Senators: The Sens are looking to be buyers rather than sellers ahead of the deadline, with GM Bryan Murray focusing on the acquisition of a top-six forward. They'd like to move Colin Greening, but the winger is owed nearly $6 million during the next two seasons. In other words, they're stuck with him.
Maple Leafs: The opinion of one scout: “There are no untouchables on the Leafs. You want someone, make an offer.” That might be a bit hyperbolic—players like James van Reimsdyk, Morgan Rielly, Stuart Percy and Jonathan Bernier should be part of the solution in Toronto moving forward—but it's just a matter of time before this team is torn down. Smaller deals are more likely at first, with depth players like James Reimer, Stephane Robidas, Mike Santorelli and Daniel Winnik already drawing some interest around the league, but a bolder move involving Dion Phaneuf, Cody Franson, Nazem Kadri, Jake Gardiner or even Phil Kessel is a possibility. But with so many organizational needs, will management be paralyzed by fear of blowing their big chance? Considering this team, it wouldn't surprise me.
What you missed last night
• All-Star goalie Sergei Bobrovsky left last night's tilt against the Jets with an undisclosed injury, though it appears the Blue Jackets goalie will have to watch the festivities in Columbus from the sidelines.
• Adding to the upcoming outdoor game announcements, reports say the NHL will have contests in Colorado and Minnesota next season.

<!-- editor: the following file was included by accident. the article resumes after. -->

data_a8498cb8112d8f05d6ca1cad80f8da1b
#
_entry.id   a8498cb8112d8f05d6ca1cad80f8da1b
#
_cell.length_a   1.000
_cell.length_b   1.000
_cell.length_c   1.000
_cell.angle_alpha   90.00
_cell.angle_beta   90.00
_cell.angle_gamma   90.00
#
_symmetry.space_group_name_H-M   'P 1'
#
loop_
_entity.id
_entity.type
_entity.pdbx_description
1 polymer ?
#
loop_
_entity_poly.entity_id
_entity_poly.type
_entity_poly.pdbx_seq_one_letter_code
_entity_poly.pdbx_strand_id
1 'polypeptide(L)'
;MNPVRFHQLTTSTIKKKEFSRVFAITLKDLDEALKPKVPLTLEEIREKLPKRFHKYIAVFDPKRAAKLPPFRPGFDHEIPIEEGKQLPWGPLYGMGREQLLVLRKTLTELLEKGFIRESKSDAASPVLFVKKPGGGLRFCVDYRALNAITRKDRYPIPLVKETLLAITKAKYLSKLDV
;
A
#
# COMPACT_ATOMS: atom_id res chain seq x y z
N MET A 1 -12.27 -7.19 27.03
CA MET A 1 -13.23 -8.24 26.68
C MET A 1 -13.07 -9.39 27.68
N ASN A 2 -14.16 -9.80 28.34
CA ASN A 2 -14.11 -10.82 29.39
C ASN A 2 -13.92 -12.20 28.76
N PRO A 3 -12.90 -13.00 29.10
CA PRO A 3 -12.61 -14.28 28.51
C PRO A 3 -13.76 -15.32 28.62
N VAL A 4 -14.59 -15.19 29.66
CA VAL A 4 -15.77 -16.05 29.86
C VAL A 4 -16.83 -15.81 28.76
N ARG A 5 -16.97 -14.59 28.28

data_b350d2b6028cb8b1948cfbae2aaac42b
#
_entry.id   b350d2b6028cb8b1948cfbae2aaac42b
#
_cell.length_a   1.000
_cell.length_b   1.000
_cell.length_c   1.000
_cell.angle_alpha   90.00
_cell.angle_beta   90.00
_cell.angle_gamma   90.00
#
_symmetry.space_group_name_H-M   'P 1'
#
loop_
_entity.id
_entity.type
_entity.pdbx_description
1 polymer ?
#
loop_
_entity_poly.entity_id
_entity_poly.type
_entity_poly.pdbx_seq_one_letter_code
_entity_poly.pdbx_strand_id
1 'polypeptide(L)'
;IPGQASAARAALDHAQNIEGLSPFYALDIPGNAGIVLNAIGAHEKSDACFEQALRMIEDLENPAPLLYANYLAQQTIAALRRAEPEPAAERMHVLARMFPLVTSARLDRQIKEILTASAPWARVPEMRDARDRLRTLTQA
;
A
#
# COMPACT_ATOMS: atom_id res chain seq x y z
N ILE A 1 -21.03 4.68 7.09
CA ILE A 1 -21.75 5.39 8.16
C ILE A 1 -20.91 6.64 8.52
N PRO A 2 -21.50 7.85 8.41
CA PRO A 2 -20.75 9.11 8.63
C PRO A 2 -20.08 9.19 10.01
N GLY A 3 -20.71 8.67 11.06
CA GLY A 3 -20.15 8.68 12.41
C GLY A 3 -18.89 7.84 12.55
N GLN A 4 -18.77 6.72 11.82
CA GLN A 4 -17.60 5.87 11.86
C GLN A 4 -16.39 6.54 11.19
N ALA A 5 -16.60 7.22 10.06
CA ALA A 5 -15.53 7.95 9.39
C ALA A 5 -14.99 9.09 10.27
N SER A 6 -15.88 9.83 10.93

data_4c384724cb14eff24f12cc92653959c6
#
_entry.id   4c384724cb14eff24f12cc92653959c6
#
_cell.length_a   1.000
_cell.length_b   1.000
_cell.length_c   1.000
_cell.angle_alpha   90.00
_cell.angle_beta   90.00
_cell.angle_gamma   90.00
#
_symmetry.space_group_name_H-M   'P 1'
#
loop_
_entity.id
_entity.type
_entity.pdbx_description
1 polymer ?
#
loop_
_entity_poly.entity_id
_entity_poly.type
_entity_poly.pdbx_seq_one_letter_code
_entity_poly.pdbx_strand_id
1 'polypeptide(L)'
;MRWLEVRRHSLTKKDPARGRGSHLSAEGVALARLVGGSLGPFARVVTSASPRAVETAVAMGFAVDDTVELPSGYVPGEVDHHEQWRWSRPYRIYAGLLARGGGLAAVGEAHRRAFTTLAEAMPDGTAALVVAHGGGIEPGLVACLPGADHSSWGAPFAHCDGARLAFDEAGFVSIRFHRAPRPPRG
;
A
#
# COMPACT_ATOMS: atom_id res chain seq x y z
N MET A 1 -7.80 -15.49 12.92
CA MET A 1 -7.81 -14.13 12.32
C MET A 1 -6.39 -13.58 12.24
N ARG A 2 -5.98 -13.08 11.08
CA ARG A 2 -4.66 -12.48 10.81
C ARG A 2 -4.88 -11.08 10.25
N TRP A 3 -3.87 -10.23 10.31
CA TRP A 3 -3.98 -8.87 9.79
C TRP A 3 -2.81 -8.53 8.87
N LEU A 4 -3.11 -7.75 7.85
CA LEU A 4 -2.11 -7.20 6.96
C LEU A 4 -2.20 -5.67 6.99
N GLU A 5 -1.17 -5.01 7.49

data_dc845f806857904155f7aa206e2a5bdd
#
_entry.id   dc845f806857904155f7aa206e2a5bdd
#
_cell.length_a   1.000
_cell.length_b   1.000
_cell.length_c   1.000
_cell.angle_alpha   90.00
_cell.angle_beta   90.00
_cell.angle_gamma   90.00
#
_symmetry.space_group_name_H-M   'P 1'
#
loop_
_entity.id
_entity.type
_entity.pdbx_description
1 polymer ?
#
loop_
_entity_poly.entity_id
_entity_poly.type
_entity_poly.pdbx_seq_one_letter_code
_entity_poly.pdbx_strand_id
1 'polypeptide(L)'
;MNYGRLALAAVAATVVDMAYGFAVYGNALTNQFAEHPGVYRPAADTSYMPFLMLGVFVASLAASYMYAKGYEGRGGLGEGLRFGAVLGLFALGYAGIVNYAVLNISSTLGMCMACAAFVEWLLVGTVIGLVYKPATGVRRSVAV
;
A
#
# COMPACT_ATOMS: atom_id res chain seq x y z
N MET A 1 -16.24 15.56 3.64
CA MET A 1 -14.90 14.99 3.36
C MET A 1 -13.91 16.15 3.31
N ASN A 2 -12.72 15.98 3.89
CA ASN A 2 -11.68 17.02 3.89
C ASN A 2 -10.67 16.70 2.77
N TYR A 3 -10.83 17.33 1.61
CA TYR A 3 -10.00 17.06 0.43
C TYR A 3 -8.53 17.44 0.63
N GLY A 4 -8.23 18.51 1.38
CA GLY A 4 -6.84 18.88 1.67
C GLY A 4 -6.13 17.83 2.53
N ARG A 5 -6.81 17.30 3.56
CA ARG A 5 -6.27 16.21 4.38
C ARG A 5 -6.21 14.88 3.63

• Flyers forward Zac Rinaldo waived his right to an in-person hearing for Tuesday's hit on Kris Letang. Rinaldo is no stranger to the NHL's disciplinary system, and even said he expects to be suspended for the hit.
• This may be the first time in 10 seasons that the NHL won't have a 100-point scorer. The folks at 120 Sports take a look at the where the offense has gone.
The numbers game
• The Blackhawks' victory against the Penguins on Wednesday night was only their third win in Pittsburgh since the 1992 Stanley Cup Final, leaving Chicago at 3-9-3 there during that time span.
• The Ducks, who are 22-0-5 this season when scoring first, have not have now beaten the Flames in 20 consecutive meetings in Anaheim dating back to April 4, 2004, their longest home win streak against any NHL team.
• During the last 18 regular season meetings between the Kings and Sharks, the home team is 15-2-1.
• For decades, the Minnesota Way developed some of the country's best players. Now its treasured system is under assault, changing the way the game is played in the State of Hockey. This long-form gem is a must-read.
• Even Ryan Getzlaf needs a little inspiration now and then. Meet Hawken Miller, the young man whose courage and strength motivates the Ducks captain. A bit heavy on the schmaltz, but a terrific video feature.
• Sure, seeing this hockey dad smash the glass with one slap is amazing, but the deadpan reaction from a woman in the crowd is the golden nugget buried in this video.